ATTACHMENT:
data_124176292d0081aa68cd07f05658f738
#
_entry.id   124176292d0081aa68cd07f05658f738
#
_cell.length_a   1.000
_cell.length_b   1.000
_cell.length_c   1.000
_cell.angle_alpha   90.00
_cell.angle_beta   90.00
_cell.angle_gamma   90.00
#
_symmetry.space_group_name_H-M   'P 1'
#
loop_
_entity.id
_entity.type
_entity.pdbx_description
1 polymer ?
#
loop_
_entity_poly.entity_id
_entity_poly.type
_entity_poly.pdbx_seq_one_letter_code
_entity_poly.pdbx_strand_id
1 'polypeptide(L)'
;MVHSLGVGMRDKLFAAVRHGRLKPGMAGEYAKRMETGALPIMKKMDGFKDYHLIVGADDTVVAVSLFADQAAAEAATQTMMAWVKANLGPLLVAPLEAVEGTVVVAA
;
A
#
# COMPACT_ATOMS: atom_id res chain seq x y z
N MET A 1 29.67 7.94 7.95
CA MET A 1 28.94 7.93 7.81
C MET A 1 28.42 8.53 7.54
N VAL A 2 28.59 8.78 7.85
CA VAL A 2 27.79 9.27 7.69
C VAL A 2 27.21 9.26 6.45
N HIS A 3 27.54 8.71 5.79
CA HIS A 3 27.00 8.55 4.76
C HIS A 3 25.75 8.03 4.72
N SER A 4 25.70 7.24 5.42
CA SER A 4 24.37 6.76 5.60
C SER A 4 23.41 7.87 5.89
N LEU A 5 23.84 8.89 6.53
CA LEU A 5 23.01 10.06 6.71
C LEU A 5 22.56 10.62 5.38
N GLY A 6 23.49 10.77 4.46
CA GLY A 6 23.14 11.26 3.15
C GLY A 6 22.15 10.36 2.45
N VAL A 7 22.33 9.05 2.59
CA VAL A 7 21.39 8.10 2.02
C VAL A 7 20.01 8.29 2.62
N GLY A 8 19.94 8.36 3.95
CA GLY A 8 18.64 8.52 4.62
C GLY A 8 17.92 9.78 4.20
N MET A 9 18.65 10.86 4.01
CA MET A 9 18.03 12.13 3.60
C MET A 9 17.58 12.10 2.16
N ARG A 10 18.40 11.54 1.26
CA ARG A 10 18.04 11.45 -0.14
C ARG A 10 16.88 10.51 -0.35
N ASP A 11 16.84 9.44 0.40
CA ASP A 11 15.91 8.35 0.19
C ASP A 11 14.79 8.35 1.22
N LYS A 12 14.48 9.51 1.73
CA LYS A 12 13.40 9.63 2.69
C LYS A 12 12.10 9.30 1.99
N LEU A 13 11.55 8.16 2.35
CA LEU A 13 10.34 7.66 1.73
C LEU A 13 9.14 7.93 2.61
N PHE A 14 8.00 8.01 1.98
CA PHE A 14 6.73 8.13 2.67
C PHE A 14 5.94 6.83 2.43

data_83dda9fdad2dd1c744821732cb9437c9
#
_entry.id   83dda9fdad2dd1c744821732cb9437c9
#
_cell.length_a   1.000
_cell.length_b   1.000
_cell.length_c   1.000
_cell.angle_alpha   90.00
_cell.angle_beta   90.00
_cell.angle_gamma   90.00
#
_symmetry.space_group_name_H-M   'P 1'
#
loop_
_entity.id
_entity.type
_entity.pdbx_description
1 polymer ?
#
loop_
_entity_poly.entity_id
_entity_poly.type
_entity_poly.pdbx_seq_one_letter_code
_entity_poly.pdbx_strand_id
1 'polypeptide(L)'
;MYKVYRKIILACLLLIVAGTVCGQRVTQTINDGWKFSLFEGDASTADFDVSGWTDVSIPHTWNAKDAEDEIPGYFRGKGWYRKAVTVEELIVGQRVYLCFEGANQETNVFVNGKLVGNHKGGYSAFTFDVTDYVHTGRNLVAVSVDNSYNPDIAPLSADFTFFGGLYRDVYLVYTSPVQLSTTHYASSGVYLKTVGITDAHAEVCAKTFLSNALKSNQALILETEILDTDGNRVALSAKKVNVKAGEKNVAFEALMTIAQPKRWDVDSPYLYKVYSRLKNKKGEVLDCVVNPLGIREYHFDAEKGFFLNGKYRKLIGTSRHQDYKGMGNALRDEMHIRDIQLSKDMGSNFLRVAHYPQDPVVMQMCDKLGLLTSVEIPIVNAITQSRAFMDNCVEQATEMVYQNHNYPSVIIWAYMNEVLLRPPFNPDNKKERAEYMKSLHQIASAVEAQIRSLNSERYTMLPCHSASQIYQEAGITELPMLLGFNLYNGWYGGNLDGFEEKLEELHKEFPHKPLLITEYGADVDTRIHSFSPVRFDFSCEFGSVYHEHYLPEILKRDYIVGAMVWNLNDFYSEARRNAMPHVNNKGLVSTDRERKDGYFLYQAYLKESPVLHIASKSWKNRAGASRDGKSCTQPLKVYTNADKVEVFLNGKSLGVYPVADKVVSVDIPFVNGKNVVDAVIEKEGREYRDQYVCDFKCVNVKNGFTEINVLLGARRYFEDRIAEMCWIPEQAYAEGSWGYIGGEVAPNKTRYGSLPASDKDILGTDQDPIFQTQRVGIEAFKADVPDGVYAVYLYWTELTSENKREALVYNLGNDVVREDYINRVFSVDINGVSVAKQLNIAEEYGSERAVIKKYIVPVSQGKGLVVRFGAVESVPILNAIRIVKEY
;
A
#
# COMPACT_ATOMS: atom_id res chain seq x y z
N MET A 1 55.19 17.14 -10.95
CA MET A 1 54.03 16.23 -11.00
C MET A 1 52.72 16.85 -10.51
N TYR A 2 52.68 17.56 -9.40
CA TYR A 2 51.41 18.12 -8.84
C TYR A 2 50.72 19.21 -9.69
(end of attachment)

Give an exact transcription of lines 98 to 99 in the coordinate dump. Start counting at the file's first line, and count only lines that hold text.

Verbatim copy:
;MYKVYRKIILACLLLIVAGTVCGQRVTQTINDGWKFSLFEGDASTADFDVSGWTDVSIPHTWNAKDAEDEIPGYFRGKGWYRKAVTVEELIVGQRVYLCFEGANQETNVFVNGKLVGNHKGGYSAFTFDVTDYVHTGRNLVAVSVDNSYNPDIAPLSADFTFFGGLYRDVYLVYTSPVQLSTTHYASSGVYLKTVGITDAHAEVCAKTFLSNALKSNQALILETEILDTDGNRVALSAKKVNVKAGEKNVAFEALMTIAQPKRWDVDSPYLYKVYSRLKNKKGEVLDCVVNPLGIREYHFDAEKGFFLNGKYRKLIGTSRHQDYKGMGNALRDEMHIRDIQLSKDMGSNFLRVAHYPQDPVVMQMCDKLGLLTSVEIPIVNAITQSRAFMDNCVEQATEMVYQNHNYPSVIIWAYMNEVLLRPPFNPDNKKERAEYMKSLHQIASAVEAQIRSLNSERYTMLPCHSASQIYQEAGITELPMLLGFNLYNGWYGGNLDGFEEKLEELHKEFPHKPLLITEYGADVDTRIHSFSPVRFDFSCEFGSVYHEHYLPEILKRDYIVGAMVWNLNDFYSEARRNAMPHVNNKGLVSTDRERKDGYFLYQAYLKESPVLHIASKSWKNRAGASRDGKSCTQPLKVYTNADKVEVFLNGKSLGVYPVADKVVSVDIPFVNGKNVVDAVIEKEGREYRDQYVCDFKCVNVKNGFTEINVLLGARRYFEDRIAEMCWIPEQAYAEGSWGYIGGEVAPNKTRYGSLPASDKDILGTDQDPIFQTQRVGIEAFKADVPDGVYAVYLYWTELTSENKREALVYNLGNDVVREDYINRVFSVDINGVSVAKQLNIAEEYGSERAVIKKYIVPVSQGKGLVVRFGAVESVPILNAIRIVKEY
;